Ralph is now here, he will leave me in a very few days, he is delighted with your country, and its inhabitants. From his account of them he has every reason to be so.
Torrens remarks on my doctrine of value will be in the Edin: Magazine, and not in Blackwoods, for I have seen it advertized in the table of contents of the former publication. I am glad that MCulloch feels confidence in being able to answer it. I wonder whether the article in Blackwood is from a friend or an enemy—I suspect the latter.
From the account which I have already given you of my late movements you will know that I have not had much time to devote to writing; I have nevertheless made a commencement in the way you recommended, but not with any result that can give me the least satisfaction. My first attempt was in an answer to a letter which I received from Trower, of which I kept a copy, and without any hesitation I send you that, and a subsequent paper which I have just written. It would be in vain to attempt to deceive you, I do not wish it,—it is not my interest to do it. Know me for what I am, and estimate me accordingly. I am disposed, as all men are, to judge of myself favourably, but I cannot be blind to my utter inability of putting my thoughts on paper, with any degree of order, clearness, or precision. I am astonished at my own deficiency, for it is a talent which every one about me possesses in a superior degree to myself. You give me hopes of acquiring it by practice, and I value it so highly, that I shall not fail to persevere whilst I have a shadow of hope that success will crown my efforts.—
I hear from various quarters that my book is selling very fast, and that a new edition will soon be required. It will perhaps be necessary that I should carefully go over the whole subject again, and as I have not looked at it now for more than a twelvemonth it will be in some measure new to me, and I shall be better able to detect errors and inaccuracies. I think in the last conversation we had together we agreed that there would not be very great advantage in making any new arrangement of the contents, as it appears to have made the impression I could wish on those who have well considered it.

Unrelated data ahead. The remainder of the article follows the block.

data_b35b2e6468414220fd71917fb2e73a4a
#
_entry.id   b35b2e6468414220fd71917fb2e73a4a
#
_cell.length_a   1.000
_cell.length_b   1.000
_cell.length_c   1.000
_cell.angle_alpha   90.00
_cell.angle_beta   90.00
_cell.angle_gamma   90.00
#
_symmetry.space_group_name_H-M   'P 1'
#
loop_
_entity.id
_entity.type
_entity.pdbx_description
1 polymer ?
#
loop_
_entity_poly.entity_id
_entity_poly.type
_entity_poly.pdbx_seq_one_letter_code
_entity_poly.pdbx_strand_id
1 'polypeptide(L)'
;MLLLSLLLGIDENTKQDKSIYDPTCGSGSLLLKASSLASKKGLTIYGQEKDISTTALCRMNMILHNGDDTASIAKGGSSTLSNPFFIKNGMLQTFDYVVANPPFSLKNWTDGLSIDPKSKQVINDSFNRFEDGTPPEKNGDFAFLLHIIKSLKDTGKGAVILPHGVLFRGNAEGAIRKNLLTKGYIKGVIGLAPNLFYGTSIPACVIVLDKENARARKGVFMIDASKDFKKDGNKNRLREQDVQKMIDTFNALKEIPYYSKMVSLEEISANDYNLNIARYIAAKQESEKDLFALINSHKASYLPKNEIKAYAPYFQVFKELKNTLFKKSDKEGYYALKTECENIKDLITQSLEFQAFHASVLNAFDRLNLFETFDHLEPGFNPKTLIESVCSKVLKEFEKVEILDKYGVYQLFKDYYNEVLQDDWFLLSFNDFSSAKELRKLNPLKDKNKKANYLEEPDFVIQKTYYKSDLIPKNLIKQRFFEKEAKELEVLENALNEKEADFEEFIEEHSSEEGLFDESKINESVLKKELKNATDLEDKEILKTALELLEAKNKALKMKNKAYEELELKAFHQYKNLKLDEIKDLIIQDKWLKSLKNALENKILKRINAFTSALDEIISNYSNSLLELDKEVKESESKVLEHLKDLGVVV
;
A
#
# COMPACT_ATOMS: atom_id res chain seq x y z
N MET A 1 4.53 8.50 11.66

I heard from Messrs. Bleasdale & Co, my solicitors, yesterday. They tell me that they have not yet received Lord Portalington’s abstract, but Mr. Humphrys informed them that it was quite ready, and would be delivered to them in the course of the week. He said that he had been waiting an answer to a letter to Sir Hugh Parnell which had prevented its being delivered some days since. I wish this business was settled.
You must as well as every other person who knew Sir Saml. and Lady Romilly, have been grieved and shocked at the melancholy events which have lately occurred in that family. I hoped that Sir Samuel would for many years to come have contributed his efforts towards the amelioration of the condition of mankind. He had lately attained a situation which would have called for increased activity in his political career, and I confidently expected that his course would be marked by wisdom and honesty. What a sad termination to all our hopes!
Mrs. Osman Ricardo returns the books you were so kind as to lend her, with her best thanks. I believe she has sent a note with them to express these thanks herself. Pray give my kind regards to Mrs. Mill and your family and believe me
My sister Rachel who is here has kept the Heloise, and engages to send it uninjured to Queen Square